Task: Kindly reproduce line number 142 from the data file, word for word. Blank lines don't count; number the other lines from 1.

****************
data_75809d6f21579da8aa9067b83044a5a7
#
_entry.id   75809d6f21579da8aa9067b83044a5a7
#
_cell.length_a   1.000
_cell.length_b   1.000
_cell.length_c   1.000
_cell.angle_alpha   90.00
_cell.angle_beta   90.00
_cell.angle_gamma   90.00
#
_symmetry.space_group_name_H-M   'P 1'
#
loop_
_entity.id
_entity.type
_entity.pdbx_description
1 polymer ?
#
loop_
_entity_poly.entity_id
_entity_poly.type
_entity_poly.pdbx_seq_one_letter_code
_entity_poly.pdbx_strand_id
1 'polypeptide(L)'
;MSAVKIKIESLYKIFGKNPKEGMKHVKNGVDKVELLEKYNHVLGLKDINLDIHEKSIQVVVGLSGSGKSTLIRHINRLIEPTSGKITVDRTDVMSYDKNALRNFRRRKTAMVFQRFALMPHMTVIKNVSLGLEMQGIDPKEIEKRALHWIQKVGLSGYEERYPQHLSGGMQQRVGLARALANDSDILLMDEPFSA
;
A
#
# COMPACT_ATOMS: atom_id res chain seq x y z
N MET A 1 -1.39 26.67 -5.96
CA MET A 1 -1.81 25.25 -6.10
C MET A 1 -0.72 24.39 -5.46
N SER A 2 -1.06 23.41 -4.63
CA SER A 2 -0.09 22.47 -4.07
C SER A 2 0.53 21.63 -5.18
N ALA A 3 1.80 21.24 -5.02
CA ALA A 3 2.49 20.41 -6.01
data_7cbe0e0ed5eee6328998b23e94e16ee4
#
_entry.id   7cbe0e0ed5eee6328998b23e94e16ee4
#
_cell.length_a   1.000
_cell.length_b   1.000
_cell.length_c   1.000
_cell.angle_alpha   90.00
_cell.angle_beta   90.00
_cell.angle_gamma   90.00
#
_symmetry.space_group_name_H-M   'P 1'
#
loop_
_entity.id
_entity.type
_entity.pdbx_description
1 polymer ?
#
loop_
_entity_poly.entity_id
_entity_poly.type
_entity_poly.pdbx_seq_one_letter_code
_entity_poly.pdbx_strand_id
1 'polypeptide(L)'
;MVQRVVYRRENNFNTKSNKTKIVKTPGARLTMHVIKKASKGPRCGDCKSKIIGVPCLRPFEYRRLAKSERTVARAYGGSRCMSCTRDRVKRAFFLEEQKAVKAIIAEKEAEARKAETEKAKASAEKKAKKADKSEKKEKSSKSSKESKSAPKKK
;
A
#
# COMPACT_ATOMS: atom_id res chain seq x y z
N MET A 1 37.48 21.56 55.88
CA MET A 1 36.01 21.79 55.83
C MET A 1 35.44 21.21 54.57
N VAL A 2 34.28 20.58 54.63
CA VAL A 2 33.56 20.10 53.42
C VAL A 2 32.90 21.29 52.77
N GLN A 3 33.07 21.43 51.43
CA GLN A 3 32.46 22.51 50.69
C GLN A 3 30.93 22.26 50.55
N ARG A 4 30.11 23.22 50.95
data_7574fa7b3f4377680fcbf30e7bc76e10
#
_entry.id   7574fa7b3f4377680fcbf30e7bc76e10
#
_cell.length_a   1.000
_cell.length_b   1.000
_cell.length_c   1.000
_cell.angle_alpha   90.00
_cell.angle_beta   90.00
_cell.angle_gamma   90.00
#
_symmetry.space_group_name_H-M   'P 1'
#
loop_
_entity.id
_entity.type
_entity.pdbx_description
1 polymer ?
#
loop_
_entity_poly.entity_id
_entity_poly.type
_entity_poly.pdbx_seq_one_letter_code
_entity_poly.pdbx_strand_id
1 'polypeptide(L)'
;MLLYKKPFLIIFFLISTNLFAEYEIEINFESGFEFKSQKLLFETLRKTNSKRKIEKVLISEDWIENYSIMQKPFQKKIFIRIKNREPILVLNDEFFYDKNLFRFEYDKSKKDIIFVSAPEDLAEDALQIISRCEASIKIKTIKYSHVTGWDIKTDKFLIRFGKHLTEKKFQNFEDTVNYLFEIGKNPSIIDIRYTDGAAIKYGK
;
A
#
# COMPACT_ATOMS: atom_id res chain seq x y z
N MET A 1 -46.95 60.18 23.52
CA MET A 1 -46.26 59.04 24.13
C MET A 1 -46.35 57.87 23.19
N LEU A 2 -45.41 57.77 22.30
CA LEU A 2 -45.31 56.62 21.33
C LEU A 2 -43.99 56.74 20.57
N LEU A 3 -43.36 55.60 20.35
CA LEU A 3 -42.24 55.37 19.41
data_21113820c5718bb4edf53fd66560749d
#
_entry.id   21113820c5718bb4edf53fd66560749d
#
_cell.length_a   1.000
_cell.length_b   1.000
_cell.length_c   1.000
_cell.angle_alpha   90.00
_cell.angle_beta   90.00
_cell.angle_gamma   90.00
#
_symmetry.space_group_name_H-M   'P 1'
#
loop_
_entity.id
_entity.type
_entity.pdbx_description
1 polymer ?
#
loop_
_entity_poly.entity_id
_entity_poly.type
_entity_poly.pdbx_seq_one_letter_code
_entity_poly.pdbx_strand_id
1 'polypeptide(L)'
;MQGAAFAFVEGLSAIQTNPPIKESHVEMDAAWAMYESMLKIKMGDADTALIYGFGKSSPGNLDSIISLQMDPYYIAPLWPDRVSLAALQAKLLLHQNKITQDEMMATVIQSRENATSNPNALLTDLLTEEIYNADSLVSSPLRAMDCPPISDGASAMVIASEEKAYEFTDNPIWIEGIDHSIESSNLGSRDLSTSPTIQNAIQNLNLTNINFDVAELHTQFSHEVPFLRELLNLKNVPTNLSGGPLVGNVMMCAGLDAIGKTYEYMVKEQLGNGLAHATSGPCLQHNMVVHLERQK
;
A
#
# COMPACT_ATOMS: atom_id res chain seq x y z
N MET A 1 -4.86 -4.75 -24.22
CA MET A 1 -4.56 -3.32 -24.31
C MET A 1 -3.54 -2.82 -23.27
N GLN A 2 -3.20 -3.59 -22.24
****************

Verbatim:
;MQGAAFAFVEGLSAIQTNPPIKESHVEMDAAWAMYESMLKIKMGDADTALIYGFGKSSPGNLDSIISLQMDPYYIAPLWPDRVSLAALQAKLLLHQNKITQDEMMATVIQSRENATSNPNALLTDLLTEEIYNADSLVSSPLRAMDCPPISDGASAMVIASEEKAYEFTDNPIWIEGIDHSIESSNLGSRDLSTSPTIQNAIQNLNLTNINFDVAELHTQFSHEVPFLRELLNLKNVPTNLSGGPLVGNVMMCAGLDAIGKTYEYMVKEQLGNGLAHATSGPCLQHNMVVHLERQK